Genetic analysis of the age at menopause by using estimating equations and Bayesian random effects models

Do, K. A., Broom, B. M., Kuhnert, P., Duffy, D. L., Todorov, A. A., Treloar, S. A. and Martin, N. G. (2000) Genetic analysis of the age at menopause by using estimating equations and Bayesian random effects models. Statistics in Medicine, 19 9: 1217-1235. doi:10.1002/(SICI)1097-0258(20000515)19:9<1217::AID-SIM421>3.3.CO;2-H


Author Do, K. A.
Broom, B. M.
Kuhnert, P.
Duffy, D. L.
Todorov, A. A.
Treloar, S. A.
Martin, N. G.
Title Genetic analysis of the age at menopause by using estimating equations and Bayesian random effects models
Journal name Statistics in Medicine   Check publisher's open access policy
ISSN 0277-6715
Publication date 2000-05-15
Sub-type Article (original research)
DOI 10.1002/(SICI)1097-0258(20000515)19:9<1217::AID-SIM421>3.3.CO;2-H
Volume 19
Issue 9
Start page 1217
End page 1235
Total pages 19
Place of publication Sussex, U.K.
Publisher John Wiley
Language eng
Subject C1
321011 Medical Genetics
730116 Reproductive system and disorders
Abstract Multi-wave self-report data on age at menopause in 2182 female twin pairs (1355 monozygotic and 827 dizygotic pairs), were analysed to estimate the genetic, common and unique environmental contribution to variation in age at menopause. Two complementary approaches for analysing correlated time-to-onset twin data are considered: the generalized estimating equations (GEE) method in which one can estimate zygosity-specific dependence simultaneously with regression coefficients that describe the average population response to changing covariates; and a subject-specific Bayesian mixed model in which heterogeneity in regression parameters is explicitly modelled and the different components of variation may be estimated directly. The proportional hazards and Weibull models were utilized, as both produce natural frameworks for estimating relative risks while adjusting for simultaneous effects of other covariates. A simple Markov chain Monte Carlo method for covariate imputation of missing data was used and the actual implementation of the Bayesian model was based on Gibbs sampling using the freeware package BUGS. Copyright (C) 2000 John Wiley & Sons, Ltd.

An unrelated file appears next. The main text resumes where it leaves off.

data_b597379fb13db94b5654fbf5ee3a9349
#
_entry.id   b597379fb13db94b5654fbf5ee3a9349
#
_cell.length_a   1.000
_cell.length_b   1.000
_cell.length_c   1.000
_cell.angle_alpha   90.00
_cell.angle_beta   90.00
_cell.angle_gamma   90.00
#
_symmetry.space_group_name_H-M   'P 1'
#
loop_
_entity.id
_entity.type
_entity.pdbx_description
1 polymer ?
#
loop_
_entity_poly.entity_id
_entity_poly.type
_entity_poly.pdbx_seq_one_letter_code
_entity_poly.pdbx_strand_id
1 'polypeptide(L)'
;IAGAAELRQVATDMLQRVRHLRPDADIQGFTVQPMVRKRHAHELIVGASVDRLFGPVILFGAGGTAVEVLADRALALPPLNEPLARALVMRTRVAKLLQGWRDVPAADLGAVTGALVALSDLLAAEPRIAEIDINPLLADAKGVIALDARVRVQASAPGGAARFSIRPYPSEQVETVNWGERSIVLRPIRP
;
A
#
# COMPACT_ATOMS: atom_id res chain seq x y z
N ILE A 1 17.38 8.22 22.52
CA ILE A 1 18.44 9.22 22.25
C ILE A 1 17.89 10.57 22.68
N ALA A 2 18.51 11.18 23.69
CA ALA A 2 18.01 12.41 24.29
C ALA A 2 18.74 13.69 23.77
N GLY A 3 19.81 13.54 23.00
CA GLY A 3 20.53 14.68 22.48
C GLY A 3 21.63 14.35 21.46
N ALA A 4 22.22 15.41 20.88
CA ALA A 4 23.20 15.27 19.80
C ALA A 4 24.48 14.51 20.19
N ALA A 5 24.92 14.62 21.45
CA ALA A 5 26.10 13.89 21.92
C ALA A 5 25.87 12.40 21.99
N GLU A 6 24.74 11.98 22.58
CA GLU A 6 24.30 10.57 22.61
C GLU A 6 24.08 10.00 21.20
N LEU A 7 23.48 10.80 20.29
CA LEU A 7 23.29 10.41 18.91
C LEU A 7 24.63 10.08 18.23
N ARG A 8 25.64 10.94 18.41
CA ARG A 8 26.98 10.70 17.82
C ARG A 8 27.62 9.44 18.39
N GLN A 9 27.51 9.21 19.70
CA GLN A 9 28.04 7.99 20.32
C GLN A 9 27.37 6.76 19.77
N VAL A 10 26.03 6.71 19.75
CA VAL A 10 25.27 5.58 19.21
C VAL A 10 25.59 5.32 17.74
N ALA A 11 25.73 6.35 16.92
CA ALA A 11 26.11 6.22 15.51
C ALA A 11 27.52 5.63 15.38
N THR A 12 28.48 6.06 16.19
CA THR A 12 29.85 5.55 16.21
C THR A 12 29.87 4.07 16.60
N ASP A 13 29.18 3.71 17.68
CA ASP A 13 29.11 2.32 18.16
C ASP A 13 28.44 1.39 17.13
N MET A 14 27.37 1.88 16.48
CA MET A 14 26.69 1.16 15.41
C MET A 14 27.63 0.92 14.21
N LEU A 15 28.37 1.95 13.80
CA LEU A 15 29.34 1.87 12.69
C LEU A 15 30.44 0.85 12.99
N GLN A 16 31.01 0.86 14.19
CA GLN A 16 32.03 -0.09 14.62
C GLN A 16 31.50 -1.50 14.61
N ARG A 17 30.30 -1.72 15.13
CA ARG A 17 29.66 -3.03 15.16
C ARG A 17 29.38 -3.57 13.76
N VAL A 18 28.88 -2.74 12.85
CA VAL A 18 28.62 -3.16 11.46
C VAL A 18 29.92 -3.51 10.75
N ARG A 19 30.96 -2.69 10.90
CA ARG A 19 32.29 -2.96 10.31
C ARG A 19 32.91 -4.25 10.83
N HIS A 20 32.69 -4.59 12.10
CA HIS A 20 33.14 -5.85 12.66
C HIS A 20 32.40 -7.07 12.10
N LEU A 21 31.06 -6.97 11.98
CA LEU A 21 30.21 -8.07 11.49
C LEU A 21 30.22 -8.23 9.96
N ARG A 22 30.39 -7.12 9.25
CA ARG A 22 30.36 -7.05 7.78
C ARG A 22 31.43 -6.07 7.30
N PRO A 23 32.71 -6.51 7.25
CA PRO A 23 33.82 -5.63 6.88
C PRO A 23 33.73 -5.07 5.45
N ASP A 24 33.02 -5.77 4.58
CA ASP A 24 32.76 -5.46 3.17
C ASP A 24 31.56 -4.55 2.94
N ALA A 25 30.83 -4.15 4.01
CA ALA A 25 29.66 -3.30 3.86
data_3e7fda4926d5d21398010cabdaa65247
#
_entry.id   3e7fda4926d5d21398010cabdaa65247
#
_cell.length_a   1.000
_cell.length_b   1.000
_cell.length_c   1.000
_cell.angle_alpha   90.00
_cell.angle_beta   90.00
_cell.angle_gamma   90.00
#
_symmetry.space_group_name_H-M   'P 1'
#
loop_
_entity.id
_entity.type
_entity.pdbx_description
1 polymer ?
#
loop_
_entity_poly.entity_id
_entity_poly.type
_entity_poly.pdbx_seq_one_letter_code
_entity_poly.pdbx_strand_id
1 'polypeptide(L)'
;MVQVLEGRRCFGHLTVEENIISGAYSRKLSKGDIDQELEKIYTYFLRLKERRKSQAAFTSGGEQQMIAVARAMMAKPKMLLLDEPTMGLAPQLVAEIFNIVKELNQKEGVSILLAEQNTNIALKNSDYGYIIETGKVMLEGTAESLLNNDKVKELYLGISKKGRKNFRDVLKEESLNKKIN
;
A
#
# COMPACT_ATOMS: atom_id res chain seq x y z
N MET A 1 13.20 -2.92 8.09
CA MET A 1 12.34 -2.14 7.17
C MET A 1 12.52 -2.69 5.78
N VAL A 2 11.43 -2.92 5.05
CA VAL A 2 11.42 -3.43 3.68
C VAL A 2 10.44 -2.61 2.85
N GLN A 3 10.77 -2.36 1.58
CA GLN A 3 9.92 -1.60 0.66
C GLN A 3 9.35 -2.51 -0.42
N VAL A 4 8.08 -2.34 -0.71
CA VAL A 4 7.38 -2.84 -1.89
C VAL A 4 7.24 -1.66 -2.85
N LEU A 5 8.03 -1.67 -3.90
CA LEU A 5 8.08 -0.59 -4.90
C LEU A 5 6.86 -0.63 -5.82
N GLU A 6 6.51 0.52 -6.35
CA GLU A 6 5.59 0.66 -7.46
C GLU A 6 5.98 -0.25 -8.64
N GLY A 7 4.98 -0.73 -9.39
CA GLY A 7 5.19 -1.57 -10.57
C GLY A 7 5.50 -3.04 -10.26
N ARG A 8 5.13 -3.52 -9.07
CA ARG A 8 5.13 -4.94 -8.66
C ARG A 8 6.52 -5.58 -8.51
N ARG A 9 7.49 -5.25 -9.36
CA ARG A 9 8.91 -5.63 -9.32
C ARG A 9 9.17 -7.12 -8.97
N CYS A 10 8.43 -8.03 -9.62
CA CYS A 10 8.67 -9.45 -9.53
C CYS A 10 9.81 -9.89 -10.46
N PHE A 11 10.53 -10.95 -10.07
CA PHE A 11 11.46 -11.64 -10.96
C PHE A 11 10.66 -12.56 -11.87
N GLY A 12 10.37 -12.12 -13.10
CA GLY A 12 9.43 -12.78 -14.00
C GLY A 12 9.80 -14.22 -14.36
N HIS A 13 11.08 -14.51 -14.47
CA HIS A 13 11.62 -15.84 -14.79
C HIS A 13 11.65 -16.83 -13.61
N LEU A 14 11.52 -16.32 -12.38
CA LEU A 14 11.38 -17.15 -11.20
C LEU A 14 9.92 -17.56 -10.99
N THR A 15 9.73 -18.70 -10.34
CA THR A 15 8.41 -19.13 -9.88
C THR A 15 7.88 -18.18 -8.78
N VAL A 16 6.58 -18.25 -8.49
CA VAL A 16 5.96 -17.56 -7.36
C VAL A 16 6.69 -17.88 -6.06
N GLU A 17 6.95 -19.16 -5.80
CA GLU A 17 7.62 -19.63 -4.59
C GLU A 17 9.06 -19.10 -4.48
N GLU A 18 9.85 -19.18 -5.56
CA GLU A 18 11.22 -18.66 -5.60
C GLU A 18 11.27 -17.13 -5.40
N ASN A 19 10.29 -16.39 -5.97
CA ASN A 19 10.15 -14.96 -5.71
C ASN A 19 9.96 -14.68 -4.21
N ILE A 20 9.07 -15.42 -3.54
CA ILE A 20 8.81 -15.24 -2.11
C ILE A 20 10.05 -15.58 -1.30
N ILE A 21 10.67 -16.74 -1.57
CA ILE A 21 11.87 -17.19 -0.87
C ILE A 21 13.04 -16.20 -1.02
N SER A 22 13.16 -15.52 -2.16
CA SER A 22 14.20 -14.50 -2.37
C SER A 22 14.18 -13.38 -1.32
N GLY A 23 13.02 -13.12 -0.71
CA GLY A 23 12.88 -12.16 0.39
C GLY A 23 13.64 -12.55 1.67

Keyword Statistics & Probability
Public, Environmental & Occupational Health
Medical Informatics
Medicine, Research & Experimental
Correlated Binary Regression
Large Complex Pedigrees
Monte-carlo Estimation
Linkage Analysis
Combined Segregation
Natural Menopause
Disease Incidence
Life-tables
Of-onset
Survival
Q-Index Code C1

Document type: Journal Article
Sub-type: Article (original research)
Collections: School of Medicine Publications
School of Psychology Publications
Centre for Military and Veterans' Health Publications
 
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Created: Tue, 10 Jun 2008, 21:27:56 EST